Rudyard Kipling Poems

  • 101.  
    "What are the bugles blowin' for?" said Files-on-Parade.
    "To turn you out, to turn you out", the Colour-Sergeant said."What makes you look so white, so white?" said Files-on-Parade.
  • 102.  
    What is a woman that you forsake her,
    And the hearth-fire and the home-acre. To go with the old grey Widow-maker?
  • 103.  
    We meet in an evil land
    That is near to the gates of hell. I wait for thy command
  • 104.  
    To the legion of the lost ones, to the cohort of the damned,
    To my brethren in their sorrow overseas,Sings a gentleman of England cleanly bred, machinely crammed,
  • 105.  
    (A. D. 406)
    "A Centurion of the Thirtieth"
  • 106.  
    Modern Machinery
    We were taken from the ore-bed and the mine,We were melted in the furnace and the pit--
  • 107.  
    I'm 'ere in a ticky ulster an' a broken billycock 'at,
    A-layin' on the sergeant I don't know a gun from a bat;My shirt's doin' duty for jacket, my sock's stickin' out o' my boots,
  • 108.  
    One moment bid the horses wait,
    Since tiffin is not laid till three,Below the upward path and straight
  • 109.  
    Jane went to Paradise:
    That was only fair.Good Sir Walter followed her,
  • 110.  
    Written for "The Pageant of Parliament," 1934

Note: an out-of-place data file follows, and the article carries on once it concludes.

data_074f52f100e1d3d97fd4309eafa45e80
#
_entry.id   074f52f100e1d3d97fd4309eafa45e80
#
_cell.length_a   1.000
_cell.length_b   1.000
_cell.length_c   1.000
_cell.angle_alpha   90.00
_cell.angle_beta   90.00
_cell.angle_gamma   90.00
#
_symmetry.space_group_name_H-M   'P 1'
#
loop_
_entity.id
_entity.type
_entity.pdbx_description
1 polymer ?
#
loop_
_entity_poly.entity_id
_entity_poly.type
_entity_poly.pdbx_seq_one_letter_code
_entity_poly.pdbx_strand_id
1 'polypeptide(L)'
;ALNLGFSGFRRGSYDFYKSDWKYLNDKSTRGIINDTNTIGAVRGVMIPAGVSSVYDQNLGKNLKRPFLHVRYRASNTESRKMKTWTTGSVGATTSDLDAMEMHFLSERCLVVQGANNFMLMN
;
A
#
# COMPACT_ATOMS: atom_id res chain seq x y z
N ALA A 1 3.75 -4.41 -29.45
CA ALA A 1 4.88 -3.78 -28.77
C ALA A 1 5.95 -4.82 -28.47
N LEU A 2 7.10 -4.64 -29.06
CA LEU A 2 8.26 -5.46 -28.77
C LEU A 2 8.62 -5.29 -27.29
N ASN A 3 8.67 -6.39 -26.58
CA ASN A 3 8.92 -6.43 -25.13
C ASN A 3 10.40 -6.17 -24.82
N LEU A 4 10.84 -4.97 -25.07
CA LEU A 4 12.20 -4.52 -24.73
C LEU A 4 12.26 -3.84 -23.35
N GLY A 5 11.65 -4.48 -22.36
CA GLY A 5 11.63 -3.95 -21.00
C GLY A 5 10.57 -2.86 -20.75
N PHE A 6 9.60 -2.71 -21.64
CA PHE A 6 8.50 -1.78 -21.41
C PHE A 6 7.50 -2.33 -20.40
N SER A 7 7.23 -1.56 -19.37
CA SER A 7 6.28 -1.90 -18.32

• 111.  
    Since first the White Horse Banner blew free,
    By Hengist's horde unfurled,Nothing has changed on land or sea
  • 112.  
    Parliaments of Henry III., 1265

  • 113.  
    Once red ripple came to land
    In the golden sunset burning--Lapped against a maiden's hand,
  • 114.  
    Man dies too soon, beside his works half-planned.
    His days are counted and reprieve is vain:Who shall entreat with Death to stay his hand;
  • 115.  
    (Field Marshal Lord Roberts of Kandahar)

  • 116.  
    Roman Occupation of Britain, A.D. 300

  • 117.  
    I've a head like a concertina: I've a tongue like a button-stick:
    I've a mouth like an old potato, and I'm more than a little sick,But I've had my fun o' the Corp'ral's Guard: I've made the cinders fly,
  • 118.  
    Who hath desired the Sea? -- the sight of salt water unbounded --
    The heave and the halt and the hurl and the crash of the comber wind-hounded?The sleek-barrelled swell before storm, grey, foamless, enormous, and growing --
  • 119.  
    The Law whereby my lady moves
    Was never Law to me, But 'tis enough that she approves
  • 120.  
    Farewell and adieu to you, Harwich Ladies,
    Farewell and adieu to you, ladies ashore! For we've received orders to work to the eastward
  • 121.  
    Before a midnight breaks in storm,
    Or herded sea in wrath,Ye know what wavering gusts inform
  • 122.  
    The earth is full of anger,
    The seas are dark with wrath,The Nations in their harness
  • 123.  

  • 124.  

  • 125.  
    The man that is open of heart to his neighbour,
    And stops to consider his likes and dislikes,His blood shall be wholesome whatever his labour,
  • 126.  
    The stream is shrunk--the pool is dry,
    And we be comrades, thou and I;With fevered jowl and dusty flank
  • 127.  
    I have a dream -- a dreadful dream --